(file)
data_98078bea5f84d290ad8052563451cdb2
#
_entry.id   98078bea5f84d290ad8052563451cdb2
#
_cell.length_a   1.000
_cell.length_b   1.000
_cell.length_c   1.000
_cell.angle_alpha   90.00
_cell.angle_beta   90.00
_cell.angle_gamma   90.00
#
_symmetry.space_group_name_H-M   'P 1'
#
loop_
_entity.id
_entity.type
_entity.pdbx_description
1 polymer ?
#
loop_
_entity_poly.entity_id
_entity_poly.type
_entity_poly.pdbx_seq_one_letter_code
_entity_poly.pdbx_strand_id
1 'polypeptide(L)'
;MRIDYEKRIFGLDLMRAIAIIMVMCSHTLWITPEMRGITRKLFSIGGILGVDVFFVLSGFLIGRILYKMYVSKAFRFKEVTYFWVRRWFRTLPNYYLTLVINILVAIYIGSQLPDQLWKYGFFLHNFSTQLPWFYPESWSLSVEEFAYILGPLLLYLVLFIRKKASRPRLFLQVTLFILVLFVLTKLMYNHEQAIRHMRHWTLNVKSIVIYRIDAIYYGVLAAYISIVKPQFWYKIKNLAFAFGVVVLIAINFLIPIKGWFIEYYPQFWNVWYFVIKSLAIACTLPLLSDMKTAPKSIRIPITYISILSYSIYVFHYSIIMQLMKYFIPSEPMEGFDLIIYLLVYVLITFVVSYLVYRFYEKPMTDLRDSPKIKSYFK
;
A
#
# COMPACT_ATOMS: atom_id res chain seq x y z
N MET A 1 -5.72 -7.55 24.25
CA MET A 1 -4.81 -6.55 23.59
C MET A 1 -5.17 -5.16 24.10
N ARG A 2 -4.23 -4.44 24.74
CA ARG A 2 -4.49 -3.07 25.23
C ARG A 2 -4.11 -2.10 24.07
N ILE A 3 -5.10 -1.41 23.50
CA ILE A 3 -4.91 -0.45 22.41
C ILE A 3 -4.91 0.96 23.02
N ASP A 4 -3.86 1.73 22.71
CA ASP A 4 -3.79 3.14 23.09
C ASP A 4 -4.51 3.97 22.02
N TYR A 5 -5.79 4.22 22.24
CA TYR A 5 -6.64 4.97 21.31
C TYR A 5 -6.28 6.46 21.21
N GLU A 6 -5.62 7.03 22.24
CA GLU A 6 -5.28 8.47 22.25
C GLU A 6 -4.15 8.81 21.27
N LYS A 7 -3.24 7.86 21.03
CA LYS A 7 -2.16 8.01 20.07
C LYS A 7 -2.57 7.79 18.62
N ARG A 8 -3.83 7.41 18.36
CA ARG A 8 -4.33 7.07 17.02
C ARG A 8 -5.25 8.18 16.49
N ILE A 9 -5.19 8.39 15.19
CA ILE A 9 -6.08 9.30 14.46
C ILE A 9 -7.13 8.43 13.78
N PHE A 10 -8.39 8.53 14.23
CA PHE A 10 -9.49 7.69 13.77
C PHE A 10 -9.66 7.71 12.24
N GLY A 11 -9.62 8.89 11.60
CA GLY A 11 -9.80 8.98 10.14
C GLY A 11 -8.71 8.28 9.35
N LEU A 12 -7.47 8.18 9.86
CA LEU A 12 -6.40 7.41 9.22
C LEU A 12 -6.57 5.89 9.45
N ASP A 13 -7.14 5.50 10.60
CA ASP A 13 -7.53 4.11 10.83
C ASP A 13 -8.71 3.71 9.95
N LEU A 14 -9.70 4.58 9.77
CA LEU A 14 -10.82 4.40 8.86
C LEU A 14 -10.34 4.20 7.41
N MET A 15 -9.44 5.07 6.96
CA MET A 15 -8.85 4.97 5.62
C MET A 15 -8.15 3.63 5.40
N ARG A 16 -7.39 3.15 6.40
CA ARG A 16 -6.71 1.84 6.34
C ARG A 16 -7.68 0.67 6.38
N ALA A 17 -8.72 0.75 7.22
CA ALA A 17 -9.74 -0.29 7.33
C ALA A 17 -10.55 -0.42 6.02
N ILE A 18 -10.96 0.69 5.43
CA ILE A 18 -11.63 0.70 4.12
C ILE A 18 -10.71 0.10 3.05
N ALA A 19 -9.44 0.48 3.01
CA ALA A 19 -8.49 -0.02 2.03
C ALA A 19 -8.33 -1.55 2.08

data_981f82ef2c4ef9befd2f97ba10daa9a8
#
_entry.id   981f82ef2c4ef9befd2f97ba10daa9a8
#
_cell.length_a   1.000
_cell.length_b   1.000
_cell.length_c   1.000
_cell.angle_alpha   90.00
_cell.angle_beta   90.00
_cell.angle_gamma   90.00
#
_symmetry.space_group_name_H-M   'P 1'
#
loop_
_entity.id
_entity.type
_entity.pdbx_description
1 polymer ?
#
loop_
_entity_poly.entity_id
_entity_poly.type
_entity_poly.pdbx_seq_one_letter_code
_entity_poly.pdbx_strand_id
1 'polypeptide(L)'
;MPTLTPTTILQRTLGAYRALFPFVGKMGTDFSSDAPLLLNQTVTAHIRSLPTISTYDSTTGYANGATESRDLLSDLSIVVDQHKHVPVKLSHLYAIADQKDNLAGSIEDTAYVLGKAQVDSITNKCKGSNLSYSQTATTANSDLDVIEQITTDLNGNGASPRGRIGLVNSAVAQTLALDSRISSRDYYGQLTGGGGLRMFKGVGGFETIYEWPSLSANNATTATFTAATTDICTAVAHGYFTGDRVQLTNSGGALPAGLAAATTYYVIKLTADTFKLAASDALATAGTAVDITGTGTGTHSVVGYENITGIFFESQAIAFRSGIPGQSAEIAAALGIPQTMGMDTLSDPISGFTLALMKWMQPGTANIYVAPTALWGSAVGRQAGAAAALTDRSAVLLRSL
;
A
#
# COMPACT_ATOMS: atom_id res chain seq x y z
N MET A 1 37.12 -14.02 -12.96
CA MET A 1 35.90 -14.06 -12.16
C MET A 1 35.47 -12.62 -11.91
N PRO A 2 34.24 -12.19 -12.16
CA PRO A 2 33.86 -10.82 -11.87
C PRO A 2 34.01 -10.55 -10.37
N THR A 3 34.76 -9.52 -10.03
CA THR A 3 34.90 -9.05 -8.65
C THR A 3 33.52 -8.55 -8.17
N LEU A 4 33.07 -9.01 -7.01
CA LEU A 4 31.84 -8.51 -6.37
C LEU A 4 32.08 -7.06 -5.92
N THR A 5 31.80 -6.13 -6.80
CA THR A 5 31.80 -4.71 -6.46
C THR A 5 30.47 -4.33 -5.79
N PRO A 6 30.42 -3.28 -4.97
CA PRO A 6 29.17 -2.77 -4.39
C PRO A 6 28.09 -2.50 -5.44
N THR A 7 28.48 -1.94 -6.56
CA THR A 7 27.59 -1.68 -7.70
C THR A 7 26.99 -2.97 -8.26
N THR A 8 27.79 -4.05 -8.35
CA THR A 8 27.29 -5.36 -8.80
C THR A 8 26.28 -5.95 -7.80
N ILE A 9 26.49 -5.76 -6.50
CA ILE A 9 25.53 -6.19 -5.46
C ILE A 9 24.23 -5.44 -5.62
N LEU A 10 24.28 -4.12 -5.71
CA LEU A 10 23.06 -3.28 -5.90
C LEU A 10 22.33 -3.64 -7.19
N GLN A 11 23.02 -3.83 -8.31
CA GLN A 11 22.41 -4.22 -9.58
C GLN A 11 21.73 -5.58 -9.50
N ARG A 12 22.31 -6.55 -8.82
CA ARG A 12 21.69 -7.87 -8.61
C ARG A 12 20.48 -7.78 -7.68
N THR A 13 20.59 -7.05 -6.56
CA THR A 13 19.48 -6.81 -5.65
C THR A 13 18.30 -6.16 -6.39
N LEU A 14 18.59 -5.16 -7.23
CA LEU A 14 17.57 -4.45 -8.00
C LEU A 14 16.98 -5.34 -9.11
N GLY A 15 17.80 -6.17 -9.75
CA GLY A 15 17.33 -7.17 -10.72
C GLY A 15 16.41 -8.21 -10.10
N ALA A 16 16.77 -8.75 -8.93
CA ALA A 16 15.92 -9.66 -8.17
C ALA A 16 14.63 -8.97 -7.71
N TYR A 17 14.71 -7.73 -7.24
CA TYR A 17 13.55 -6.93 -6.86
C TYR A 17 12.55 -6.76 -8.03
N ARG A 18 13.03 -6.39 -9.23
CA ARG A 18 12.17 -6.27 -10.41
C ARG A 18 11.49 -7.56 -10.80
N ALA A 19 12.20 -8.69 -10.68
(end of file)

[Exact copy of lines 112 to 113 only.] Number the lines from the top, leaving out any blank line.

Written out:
1 'polypeptide(L)'
;MPTLTPTTILQRTLGAYRALFPFVGKMGTDFSSDAPLLLNQTVTAHIRSLPTISTYDSTTGYANGATESRDLLSDLSIVVDQHKHVPVKLSHLYAIADQKDNLAGSIEDTAYVLGKAQVDSITNKCKGSNLSYSQTATTANSDLDVIEQITTDLNGNGASPRGRIGLVNSAVAQTLALDSRISSRDYYGQLTGGGGLRMFKGVGGFETIYEWPSLSANNATTATFTAATTDICTAVAHGYFTGDRVQLTNSGGALPAGLAAATTYYVIKLTADTFKLAASDALATAGTAVDITGTGTGTHSVVGYENITGIFFESQAIAFRSGIPGQSAEIAAALGIPQTMGMDTLSDPISGFTLALMKWMQPGTANIYVAPTALWGSAVGRQAGAAAALTDRSAVLLRSL